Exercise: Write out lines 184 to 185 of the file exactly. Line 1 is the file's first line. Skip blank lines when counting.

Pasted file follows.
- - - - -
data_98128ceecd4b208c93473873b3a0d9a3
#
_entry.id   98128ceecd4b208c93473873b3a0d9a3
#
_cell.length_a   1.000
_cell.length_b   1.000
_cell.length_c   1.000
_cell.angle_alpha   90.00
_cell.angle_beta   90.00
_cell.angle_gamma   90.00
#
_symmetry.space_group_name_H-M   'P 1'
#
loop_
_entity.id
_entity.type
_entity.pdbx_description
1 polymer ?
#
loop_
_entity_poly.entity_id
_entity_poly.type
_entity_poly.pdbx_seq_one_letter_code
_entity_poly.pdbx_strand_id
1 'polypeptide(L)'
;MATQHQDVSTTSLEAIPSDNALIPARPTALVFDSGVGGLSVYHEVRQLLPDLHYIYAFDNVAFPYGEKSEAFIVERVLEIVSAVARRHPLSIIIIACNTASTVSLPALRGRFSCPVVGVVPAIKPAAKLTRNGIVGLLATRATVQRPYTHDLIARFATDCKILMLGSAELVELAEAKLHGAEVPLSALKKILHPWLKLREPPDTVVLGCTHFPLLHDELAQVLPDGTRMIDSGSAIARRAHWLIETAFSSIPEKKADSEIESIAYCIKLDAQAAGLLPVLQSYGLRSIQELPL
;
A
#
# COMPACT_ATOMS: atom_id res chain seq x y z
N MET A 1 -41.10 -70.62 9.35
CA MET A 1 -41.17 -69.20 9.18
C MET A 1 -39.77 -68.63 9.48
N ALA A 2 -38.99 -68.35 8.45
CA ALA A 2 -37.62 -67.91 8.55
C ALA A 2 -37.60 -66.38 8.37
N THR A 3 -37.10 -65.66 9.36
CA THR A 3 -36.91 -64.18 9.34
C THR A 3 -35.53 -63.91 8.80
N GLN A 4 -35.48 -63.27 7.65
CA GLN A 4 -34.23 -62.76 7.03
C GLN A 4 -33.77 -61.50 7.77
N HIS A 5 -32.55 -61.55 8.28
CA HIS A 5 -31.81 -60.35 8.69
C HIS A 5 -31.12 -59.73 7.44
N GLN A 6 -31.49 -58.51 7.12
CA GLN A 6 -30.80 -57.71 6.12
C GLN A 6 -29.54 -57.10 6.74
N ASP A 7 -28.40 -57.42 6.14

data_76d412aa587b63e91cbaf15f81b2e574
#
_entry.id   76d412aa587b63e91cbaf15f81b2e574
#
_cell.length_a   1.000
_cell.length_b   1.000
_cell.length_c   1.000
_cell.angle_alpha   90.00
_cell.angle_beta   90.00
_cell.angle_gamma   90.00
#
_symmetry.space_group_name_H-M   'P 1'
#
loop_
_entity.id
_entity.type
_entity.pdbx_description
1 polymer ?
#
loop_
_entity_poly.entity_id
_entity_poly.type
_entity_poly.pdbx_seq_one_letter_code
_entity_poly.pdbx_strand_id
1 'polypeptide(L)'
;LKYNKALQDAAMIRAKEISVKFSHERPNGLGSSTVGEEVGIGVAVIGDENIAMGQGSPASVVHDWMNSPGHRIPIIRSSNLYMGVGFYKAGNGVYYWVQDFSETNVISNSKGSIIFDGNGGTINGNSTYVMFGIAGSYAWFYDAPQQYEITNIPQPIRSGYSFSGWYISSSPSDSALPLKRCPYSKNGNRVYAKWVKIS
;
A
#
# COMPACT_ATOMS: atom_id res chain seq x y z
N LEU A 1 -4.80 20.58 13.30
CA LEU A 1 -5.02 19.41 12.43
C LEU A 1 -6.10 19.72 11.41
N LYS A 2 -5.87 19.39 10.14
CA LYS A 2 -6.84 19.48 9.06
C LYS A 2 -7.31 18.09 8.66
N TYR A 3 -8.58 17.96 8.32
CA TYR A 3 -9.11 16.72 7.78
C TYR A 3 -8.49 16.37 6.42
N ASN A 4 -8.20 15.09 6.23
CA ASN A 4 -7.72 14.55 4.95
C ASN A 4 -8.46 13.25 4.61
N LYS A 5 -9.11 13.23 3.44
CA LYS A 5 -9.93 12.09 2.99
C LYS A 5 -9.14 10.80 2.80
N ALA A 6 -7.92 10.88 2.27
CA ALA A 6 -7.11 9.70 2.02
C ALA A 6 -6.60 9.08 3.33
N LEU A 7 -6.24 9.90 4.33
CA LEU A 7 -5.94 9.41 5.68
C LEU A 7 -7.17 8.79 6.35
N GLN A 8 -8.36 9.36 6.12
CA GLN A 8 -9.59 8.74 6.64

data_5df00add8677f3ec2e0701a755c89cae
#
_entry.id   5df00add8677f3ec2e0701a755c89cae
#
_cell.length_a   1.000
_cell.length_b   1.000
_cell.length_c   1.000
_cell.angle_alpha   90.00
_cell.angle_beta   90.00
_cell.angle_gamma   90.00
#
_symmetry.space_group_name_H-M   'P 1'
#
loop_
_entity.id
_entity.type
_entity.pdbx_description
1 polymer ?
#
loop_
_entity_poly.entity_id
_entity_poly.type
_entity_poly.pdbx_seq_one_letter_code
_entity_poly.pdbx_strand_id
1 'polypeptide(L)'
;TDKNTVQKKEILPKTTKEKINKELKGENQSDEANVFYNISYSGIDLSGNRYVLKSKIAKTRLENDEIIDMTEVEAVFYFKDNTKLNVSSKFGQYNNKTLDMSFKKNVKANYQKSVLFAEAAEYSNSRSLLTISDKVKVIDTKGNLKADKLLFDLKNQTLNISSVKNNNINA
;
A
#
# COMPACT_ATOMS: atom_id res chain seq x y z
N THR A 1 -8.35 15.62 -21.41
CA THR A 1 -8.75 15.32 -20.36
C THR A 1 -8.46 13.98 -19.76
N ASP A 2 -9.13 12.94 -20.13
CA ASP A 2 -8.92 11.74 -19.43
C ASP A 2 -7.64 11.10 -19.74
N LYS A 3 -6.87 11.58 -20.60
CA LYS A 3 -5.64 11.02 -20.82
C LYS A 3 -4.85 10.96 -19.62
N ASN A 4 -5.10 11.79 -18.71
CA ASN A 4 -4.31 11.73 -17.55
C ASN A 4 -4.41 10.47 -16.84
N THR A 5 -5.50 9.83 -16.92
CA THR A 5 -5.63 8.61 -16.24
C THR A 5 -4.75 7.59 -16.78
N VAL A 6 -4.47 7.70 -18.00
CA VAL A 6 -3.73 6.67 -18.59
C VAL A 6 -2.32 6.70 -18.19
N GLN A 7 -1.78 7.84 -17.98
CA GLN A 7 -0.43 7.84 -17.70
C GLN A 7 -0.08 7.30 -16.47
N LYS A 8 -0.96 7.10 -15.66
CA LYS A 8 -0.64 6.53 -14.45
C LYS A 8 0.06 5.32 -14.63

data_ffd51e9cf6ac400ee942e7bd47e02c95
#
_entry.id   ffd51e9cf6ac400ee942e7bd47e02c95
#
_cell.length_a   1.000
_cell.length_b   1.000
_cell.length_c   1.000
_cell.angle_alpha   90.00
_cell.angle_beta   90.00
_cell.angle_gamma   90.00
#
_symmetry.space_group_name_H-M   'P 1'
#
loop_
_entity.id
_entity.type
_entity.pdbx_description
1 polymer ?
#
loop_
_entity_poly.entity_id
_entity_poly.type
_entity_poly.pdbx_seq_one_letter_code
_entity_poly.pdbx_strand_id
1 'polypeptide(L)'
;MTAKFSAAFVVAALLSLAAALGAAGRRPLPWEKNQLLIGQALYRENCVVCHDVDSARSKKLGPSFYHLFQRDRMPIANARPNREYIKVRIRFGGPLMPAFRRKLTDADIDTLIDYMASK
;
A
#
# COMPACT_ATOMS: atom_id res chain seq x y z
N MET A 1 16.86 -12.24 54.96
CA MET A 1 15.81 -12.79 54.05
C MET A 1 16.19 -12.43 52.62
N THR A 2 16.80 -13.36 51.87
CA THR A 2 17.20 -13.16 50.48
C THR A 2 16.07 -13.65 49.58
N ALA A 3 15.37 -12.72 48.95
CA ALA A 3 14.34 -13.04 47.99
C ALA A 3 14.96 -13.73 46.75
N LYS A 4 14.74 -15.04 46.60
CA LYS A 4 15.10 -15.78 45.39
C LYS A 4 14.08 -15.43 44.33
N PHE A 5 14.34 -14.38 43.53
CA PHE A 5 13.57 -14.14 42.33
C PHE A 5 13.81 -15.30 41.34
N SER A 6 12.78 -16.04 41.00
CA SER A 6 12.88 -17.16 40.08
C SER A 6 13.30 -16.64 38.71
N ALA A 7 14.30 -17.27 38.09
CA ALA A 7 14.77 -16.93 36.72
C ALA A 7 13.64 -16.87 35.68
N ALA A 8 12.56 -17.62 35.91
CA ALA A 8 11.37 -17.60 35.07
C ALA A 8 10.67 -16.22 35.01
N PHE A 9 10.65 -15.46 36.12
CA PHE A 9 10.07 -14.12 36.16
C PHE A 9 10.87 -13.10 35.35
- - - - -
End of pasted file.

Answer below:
A
#